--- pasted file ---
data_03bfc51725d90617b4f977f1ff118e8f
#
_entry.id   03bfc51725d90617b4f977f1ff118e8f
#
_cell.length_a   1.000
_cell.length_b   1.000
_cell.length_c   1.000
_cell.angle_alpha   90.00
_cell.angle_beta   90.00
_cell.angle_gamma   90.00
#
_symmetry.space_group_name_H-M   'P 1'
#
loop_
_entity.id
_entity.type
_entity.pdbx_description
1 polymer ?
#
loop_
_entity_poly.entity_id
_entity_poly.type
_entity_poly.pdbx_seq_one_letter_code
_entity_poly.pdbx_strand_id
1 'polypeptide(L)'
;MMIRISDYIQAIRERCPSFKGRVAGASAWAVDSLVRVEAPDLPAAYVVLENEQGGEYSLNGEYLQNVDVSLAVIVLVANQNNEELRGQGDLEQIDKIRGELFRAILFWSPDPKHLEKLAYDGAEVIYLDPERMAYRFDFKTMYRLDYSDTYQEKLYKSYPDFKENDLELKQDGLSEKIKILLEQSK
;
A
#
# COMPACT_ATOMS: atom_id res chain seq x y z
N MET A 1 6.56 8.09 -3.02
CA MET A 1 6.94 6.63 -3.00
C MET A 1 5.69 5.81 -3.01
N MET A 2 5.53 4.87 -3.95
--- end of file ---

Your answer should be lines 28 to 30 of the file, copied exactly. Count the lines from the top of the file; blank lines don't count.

A
#
# COMPACT_ATOMS: atom_id res chain seq x y z